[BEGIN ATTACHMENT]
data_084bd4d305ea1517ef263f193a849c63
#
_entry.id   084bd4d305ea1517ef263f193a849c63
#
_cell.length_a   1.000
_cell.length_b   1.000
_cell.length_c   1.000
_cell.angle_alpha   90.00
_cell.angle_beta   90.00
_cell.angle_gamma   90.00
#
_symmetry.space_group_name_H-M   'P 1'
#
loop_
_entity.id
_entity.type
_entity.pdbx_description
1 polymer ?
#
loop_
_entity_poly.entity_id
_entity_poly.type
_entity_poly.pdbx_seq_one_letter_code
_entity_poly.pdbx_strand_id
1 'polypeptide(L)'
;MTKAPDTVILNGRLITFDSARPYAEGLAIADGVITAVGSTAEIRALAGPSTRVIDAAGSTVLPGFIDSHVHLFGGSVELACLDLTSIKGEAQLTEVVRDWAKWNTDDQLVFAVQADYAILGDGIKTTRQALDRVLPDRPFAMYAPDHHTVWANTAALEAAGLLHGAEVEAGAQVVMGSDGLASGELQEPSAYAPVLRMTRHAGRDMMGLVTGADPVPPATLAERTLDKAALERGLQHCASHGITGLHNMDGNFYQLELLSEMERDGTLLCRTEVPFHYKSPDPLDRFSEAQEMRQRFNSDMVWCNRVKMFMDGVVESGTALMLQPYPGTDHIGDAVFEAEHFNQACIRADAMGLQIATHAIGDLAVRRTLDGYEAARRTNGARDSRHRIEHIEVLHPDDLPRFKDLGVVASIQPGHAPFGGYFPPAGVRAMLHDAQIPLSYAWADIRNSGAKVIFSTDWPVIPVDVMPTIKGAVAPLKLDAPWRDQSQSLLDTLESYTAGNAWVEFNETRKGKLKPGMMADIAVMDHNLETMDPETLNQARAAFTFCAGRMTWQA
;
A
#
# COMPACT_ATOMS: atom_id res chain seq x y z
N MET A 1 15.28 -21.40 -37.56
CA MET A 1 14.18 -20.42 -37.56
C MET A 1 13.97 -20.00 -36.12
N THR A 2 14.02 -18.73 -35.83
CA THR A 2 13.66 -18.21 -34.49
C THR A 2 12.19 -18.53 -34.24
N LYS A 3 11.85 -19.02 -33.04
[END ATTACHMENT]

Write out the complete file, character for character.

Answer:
data_084bd4d305ea1517ef263f193a849c63
#
_entry.id   084bd4d305ea1517ef263f193a849c63
#
_cell.length_a   1.000
_cell.length_b   1.000
_cell.length_c   1.000
_cell.angle_alpha   90.00
_cell.angle_beta   90.00
_cell.angle_gamma   90.00
#
_symmetry.space_group_name_H-M   'P 1'
#
loop_
_entity.id
_entity.type
_entity.pdbx_description
1 polymer ?
#
loop_
_entity_poly.entity_id
_entity_poly.type
_entity_poly.pdbx_seq_one_letter_code
_entity_poly.pdbx_strand_id
1 'polypeptide(L)'
;MTKAPDTVILNGRLITFDSARPYAEGLAIADGVITAVGSTAEIRALAGPSTRVIDAAGSTVLPGFIDSHVHLFGGSVELACLDLTSIKGEAQLTEVVRDWAKWNTDDQLVFAVQADYAILGDGIKTTRQALDRVLPDRPFAMYAPDHHTVWANTAALEAAGLLHGAEVEAGAQVVMGSDGLASGELQEPSAYAPVLRMTRHAGRDMMGLVTGADPVPPATLAERTLDKAALERGLQHCASHGITGLHNMDGNFYQLELLSEMERDGTLLCRTEVPFHYKSPDPLDRFSEAQEMRQRFNSDMVWCNRVKMFMDGVVESGTALMLQPYPGTDHIGDAVFEAEHFNQACIRADAMGLQIATHAIGDLAVRRTLDGYEAARRTNGARDSRHRIEHIEVLHPDDLPRFKDLGVVASIQPGHAPFGGYFPPAGVRAMLHDAQIPLSYAWADIRNSGAKVIFSTDWPVIPVDVMPTIKGAVAPLKLDAPWRDQSQSLLDTLESYTAGNAWVEFNETRKGKLKPGMMADIAVMDHNLETMDPETLNQARAAFTFCAGRMTWQA
;
A
#
# COMPACT_ATOMS: atom_id res chain seq x y z
N MET A 1 15.28 -21.40 -37.56
CA MET A 1 14.18 -20.42 -37.56
C MET A 1 13.97 -20.00 -36.12
N THR A 2 14.02 -18.73 -35.83
CA THR A 2 13.66 -18.21 -34.49
C THR A 2 12.19 -18.53 -34.24
N LYS A 3 11.85 -19.02 -33.04